Smart Cities Insider interviewed Donald Shoup, Distinguished Research Professor of Urban Planning at UCLA and an expert on economics of parking. In his book, The High Cost of Free Parking, Shoup argues that cities should charge fair market prices for on-street parking, use the meter revenue to finance added public services in the metered neighborhoods, and remove off-street parking requirements.
Your book “The High Cost of Free Parking” is an eye-opener. Do urban planners agree with your ideas?
Donald Shoup: Before the book came out, few academics had done much research on parking, perhaps because it seemed like such an uninteresting topic. But parking is no longer uncool, and many people are beginning to agree that parking reforms can do a lot of good for the world.
The American Planning Association published my book, which severely criticizes current planning practices and is less than kind to some of the APA’s own publications. I argue that minimum parking requirements have seriously harmed our cities since the 1950s. They damage the economy, disfigure urban design, raise the cost of housing and everything else, congest traffic, pollute the air and water, and increase greenhouse gas emissions. To my knowledge, not a single urban planner had said that minimum parking requirements do not have all these effects.
Are you saying parking is too cheap right now?
Donald Shoup: No, but I am saying that some parking is underpriced. For example, where parking on the street is cheaper than parking off-street, drivers often choose to cruise around hunting for an on-street parking space. They waste time and fuel, pollute the air, congest traffic, and endanger pedestrians and cyclists.
Everybody wants free parking, including me. But when you park free, the cost doesn’t go away. Somebody has to pay the cost and that somebody is essentially everybody.
What parking strategies do you recommend for cities?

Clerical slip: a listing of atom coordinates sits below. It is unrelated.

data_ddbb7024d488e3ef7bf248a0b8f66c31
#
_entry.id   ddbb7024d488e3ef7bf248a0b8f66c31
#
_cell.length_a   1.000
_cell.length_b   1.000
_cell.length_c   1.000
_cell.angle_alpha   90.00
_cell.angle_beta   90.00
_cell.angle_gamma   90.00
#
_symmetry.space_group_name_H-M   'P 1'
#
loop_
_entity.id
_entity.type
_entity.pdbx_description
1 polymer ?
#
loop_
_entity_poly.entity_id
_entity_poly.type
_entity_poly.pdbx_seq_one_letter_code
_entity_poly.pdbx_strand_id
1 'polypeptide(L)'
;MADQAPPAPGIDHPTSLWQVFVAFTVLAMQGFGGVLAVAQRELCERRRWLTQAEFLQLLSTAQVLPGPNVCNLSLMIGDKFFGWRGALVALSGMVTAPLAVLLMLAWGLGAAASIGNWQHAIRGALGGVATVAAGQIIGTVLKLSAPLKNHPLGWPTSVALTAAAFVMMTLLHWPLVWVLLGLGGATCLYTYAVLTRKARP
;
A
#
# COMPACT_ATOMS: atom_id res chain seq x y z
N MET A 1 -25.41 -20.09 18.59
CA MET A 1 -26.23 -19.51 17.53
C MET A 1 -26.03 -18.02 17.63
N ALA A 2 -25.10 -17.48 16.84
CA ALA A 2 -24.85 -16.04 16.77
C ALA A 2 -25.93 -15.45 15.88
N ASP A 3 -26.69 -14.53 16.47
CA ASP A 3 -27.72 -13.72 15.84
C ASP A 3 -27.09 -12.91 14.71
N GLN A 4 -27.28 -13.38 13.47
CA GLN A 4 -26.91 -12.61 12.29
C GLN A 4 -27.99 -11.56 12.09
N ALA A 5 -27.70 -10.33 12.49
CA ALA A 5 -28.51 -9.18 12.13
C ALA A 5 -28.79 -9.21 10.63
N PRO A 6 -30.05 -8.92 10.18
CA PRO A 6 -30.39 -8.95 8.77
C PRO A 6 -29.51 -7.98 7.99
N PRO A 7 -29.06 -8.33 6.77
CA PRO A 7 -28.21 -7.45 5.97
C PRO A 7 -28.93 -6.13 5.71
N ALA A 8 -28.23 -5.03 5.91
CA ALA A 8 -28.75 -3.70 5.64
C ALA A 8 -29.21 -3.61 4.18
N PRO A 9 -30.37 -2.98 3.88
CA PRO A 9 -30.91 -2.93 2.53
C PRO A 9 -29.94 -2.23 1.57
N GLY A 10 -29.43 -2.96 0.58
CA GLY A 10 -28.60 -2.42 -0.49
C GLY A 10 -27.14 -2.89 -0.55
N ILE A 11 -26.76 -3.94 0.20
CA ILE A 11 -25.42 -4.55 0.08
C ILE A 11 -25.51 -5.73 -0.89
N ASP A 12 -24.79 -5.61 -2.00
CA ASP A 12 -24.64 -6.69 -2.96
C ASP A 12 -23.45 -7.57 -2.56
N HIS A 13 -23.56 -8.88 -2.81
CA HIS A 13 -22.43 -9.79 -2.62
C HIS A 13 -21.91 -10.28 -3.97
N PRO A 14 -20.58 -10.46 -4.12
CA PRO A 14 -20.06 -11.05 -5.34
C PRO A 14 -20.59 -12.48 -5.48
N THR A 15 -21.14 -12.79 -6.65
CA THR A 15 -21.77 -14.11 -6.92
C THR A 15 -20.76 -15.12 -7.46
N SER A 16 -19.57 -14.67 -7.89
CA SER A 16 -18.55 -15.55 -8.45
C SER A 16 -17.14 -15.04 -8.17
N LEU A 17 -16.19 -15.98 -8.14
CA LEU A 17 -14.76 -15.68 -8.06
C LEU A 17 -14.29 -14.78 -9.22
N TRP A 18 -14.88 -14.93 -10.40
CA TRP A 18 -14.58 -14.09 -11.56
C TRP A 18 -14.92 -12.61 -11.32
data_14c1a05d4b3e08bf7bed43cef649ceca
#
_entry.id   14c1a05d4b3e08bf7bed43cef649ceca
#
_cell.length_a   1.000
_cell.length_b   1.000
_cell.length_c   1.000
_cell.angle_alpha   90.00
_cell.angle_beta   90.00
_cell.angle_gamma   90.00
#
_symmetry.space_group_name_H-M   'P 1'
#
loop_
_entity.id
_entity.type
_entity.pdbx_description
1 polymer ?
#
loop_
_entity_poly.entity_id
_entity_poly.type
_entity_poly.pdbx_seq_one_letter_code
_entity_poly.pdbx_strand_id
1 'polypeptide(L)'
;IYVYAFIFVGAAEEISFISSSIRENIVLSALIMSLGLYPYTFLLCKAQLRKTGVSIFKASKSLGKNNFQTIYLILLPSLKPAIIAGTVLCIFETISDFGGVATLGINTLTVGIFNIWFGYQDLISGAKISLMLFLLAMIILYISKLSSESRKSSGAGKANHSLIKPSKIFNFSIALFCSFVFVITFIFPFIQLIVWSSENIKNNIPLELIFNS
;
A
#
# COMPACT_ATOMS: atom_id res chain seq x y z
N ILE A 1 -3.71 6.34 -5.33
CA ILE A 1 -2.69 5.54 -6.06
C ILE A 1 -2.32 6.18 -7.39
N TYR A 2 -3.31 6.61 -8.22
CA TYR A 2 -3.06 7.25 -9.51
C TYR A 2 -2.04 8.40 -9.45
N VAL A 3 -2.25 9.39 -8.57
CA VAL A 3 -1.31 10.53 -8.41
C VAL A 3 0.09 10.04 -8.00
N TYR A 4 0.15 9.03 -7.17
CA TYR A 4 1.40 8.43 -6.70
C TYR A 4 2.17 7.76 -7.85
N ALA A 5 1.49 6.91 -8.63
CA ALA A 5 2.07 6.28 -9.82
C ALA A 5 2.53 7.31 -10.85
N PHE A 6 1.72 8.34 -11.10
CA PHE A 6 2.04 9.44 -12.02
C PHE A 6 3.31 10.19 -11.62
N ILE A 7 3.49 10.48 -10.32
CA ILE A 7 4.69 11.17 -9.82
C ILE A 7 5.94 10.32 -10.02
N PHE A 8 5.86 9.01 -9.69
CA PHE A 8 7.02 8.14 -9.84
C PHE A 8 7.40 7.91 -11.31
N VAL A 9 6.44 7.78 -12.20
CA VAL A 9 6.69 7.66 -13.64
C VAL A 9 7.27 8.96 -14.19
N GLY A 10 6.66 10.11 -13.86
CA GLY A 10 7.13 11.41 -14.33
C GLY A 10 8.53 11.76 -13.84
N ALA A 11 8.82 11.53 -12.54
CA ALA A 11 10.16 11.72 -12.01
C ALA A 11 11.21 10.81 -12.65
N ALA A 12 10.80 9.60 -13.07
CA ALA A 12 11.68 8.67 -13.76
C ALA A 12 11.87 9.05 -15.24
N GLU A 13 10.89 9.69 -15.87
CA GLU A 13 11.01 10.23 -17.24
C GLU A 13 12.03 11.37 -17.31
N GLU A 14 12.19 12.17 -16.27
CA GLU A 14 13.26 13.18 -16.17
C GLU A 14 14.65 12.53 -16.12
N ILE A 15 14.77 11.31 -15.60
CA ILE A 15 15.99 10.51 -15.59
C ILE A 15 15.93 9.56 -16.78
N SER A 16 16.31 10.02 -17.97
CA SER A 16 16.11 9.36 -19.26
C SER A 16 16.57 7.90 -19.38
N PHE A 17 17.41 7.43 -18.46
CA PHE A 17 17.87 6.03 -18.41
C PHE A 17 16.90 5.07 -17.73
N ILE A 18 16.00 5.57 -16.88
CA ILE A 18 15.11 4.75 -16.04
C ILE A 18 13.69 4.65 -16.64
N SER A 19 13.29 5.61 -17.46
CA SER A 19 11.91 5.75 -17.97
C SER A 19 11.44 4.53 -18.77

Donald Shoup: I recommend three policies. First, charge the right price for curb parking, by which I mean the lowest price that will leave one or two spaces open on every block, so no one has to cruise for parking. Second, spend the meter revenue to pay for added public services on the metered streets, so residents and merchants can see the meter money at work for them. Third, remove the minimum off-street parking requirements.
With these three policies, I think our cities will begin to look and work a lot better. They will look more like cities that were built before there were any requirements for off-street parking.
What would be the right price for parking?
Donald Shoup: The right price depends on the demand for parking. The number of parking spaces is fixed, but the demand varies. Therefore, the price has to vary to keep supply and demand in balance.
If cities charge the lowest price that keeps one or two spaces open on every block, a vacant space will be waiting for you whenever you drive to your destination. What could be better than that? Everybody will have great parking karma. The only thing worse than paying for parking is having no parking at all.
If airlines charged the same price for all tickets no matter when and how far you fly, some planes would be half empty, and others would always be full. The price of almost everything varies according to demand, except for street parking.
So, what is that right price for parking? How do you determine it? You can’t tell the right price without looking at the results. If half of the spaces are empty, then I’d say the price is too high. If all the spaces are full, the price is too low. But if one or two curb spaces are open on every block at all times, the prices are right.
Sometimes not a single car is parked on a metered street in the early morning. To my mind, the price is too high, and the city should nudge it down until most spaces are occupied. On the other hand, if all spaces are full, the price is too low, and the city should nudge it up until one or two open spaces are open on each side of the block. The parking spaces will then be both well used and readily available.
What other principle would you recommend to set the meter prices? If we let meter prices vary according to demand, the market can do some work for the public good.
Surprisingly, when San Francisco began to adjust prices at 7,000 meters to aim for one or two open spaces on every block, more prices went down than up. In the morning, almost all the prices had been too high. The prices at 17% of the meters went down to 25 cents an hour during some time of the day.